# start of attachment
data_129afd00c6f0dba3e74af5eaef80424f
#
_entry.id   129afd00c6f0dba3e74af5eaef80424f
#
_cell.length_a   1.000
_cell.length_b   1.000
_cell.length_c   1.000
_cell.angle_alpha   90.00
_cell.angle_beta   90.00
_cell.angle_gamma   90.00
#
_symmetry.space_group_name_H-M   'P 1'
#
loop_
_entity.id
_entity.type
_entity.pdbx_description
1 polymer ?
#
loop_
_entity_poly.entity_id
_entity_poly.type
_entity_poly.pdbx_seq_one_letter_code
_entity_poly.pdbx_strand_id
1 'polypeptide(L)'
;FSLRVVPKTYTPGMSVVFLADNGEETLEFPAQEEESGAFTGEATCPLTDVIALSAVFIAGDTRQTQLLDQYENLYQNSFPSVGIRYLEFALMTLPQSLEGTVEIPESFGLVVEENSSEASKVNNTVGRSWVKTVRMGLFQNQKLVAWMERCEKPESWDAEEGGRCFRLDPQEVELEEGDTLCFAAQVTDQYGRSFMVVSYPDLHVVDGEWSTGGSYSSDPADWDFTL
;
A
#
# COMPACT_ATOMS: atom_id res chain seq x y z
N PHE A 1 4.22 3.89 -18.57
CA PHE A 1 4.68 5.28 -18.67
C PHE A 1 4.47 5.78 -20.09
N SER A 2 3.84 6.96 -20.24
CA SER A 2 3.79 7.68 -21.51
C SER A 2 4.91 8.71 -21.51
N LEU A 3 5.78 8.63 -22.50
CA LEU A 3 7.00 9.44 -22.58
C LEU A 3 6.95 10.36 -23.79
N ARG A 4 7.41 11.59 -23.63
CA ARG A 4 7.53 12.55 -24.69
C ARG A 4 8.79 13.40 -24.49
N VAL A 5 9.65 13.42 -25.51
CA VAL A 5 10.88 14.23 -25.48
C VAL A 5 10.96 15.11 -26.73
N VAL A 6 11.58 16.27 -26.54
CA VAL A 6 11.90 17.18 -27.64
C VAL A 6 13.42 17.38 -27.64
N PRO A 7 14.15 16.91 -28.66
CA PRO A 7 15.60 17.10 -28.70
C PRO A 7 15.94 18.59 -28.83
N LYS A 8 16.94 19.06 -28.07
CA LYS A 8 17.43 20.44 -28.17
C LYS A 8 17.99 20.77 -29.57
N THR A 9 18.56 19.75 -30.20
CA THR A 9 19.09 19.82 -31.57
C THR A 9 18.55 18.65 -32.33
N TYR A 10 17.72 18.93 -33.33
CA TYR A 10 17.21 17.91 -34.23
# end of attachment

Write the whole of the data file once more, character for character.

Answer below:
data_129afd00c6f0dba3e74af5eaef80424f
#
_entry.id   129afd00c6f0dba3e74af5eaef80424f
#
_cell.length_a   1.000
_cell.length_b   1.000
_cell.length_c   1.000
_cell.angle_alpha   90.00
_cell.angle_beta   90.00
_cell.angle_gamma   90.00
#
_symmetry.space_group_name_H-M   'P 1'
#
loop_
_entity.id
_entity.type
_entity.pdbx_description
1 polymer ?
#
loop_
_entity_poly.entity_id
_entity_poly.type
_entity_poly.pdbx_seq_one_letter_code
_entity_poly.pdbx_strand_id
1 'polypeptide(L)'
;FSLRVVPKTYTPGMSVVFLADNGEETLEFPAQEEESGAFTGEATCPLTDVIALSAVFIAGDTRQTQLLDQYENLYQNSFPSVGIRYLEFALMTLPQSLEGTVEIPESFGLVVEENSSEASKVNNTVGRSWVKTVRMGLFQNQKLVAWMERCEKPESWDAEEGGRCFRLDPQEVELEEGDTLCFAAQVTDQYGRSFMVVSYPDLHVVDGEWSTGGSYSSDPADWDFTL
;
A
#
# COMPACT_ATOMS: atom_id res chain seq x y z
N PHE A 1 4.22 3.89 -18.57
CA PHE A 1 4.68 5.28 -18.67
C PHE A 1 4.47 5.78 -20.09
N SER A 2 3.84 6.96 -20.24
CA SER A 2 3.79 7.68 -21.51
C SER A 2 4.91 8.71 -21.51
N LEU A 3 5.78 8.63 -22.50
CA LEU A 3 7.00 9.44 -22.58
C LEU A 3 6.95 10.36 -23.79
N ARG A 4 7.41 11.59 -23.63
CA ARG A 4 7.53 12.55 -24.69
C ARG A 4 8.79 13.40 -24.49
N VAL A 5 9.65 13.42 -25.51
CA VAL A 5 10.88 14.23 -25.48
C VAL A 5 10.96 15.11 -26.73
N VAL A 6 11.58 16.27 -26.54
CA VAL A 6 11.90 17.18 -27.64
C VAL A 6 13.42 17.38 -27.64
N PRO A 7 14.15 16.91 -28.66
CA PRO A 7 15.60 17.10 -28.70
C PRO A 7 15.94 18.59 -28.83
N LYS A 8 16.94 19.06 -28.07
CA LYS A 8 17.43 20.44 -28.17
C LYS A 8 17.99 20.77 -29.57
N THR A 9 18.56 19.75 -30.20
CA THR A 9 19.09 19.82 -31.57
C THR A 9 18.55 18.65 -32.33
N TYR A 10 17.72 18.93 -33.33
CA TYR A 10 17.21 17.91 -34.23